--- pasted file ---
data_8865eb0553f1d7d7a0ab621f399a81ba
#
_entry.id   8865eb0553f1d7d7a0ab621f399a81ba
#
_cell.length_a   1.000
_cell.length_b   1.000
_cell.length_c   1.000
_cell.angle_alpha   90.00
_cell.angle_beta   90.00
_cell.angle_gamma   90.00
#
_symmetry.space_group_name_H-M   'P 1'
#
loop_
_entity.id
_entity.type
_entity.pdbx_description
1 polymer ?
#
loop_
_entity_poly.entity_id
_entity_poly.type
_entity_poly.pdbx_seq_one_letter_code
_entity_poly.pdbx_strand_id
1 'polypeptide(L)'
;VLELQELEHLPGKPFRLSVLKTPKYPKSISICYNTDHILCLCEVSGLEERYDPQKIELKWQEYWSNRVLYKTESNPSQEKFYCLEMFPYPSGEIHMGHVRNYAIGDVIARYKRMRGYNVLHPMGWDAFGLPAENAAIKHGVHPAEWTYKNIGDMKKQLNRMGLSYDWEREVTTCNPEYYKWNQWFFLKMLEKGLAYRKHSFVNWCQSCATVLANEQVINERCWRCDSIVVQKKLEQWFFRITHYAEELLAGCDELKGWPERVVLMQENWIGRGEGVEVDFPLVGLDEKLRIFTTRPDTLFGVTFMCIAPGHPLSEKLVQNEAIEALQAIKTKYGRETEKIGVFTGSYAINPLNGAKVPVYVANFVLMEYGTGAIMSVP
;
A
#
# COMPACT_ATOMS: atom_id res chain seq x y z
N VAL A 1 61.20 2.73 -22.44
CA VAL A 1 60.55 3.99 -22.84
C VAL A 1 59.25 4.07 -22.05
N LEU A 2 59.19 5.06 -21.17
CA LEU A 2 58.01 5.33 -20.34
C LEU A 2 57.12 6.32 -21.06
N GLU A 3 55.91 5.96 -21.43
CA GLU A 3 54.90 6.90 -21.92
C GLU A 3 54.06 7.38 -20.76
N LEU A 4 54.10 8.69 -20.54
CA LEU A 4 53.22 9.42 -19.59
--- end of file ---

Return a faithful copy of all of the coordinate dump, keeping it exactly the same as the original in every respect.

data_8865eb0553f1d7d7a0ab621f399a81ba
#
_entry.id   8865eb0553f1d7d7a0ab621f399a81ba
#
_cell.length_a   1.000
_cell.length_b   1.000
_cell.length_c   1.000
_cell.angle_alpha   90.00
_cell.angle_beta   90.00
_cell.angle_gamma   90.00
#
_symmetry.space_group_name_H-M   'P 1'
#
loop_
_entity.id
_entity.type
_entity.pdbx_description
1 polymer ?
#
loop_
_entity_poly.entity_id
_entity_poly.type
_entity_poly.pdbx_seq_one_letter_code
_entity_poly.pdbx_strand_id
1 'polypeptide(L)'
;VLELQELEHLPGKPFRLSVLKTPKYPKSISICYNTDHILCLCEVSGLEERYDPQKIELKWQEYWSNRVLYKTESNPSQEKFYCLEMFPYPSGEIHMGHVRNYAIGDVIARYKRMRGYNVLHPMGWDAFGLPAENAAIKHGVHPAEWTYKNIGDMKKQLNRMGLSYDWEREVTTCNPEYYKWNQWFFLKMLEKGLAYRKHSFVNWCQSCATVLANEQVINERCWRCDSIVVQKKLEQWFFRITHYAEELLAGCDELKGWPERVVLMQENWIGRGEGVEVDFPLVGLDEKLRIFTTRPDTLFGVTFMCIAPGHPLSEKLVQNEAIEALQAIKTKYGRETEKIGVFTGSYAINPLNGAKVPVYVANFVLMEYGTGAIMSVP
;
A
#
# COMPACT_ATOMS: atom_id res chain seq x y z
N VAL A 1 61.20 2.73 -22.44
CA VAL A 1 60.55 3.99 -22.84
C VAL A 1 59.25 4.07 -22.05
N LEU A 2 59.19 5.06 -21.17
CA LEU A 2 58.01 5.33 -20.34
C LEU A 2 57.12 6.32 -21.06
N GLU A 3 55.91 5.96 -21.43
CA GLU A 3 54.90 6.90 -21.92
C GLU A 3 54.06 7.38 -20.76
N LEU A 4 54.10 8.69 -20.54
CA LEU A 4 53.22 9.42 -19.59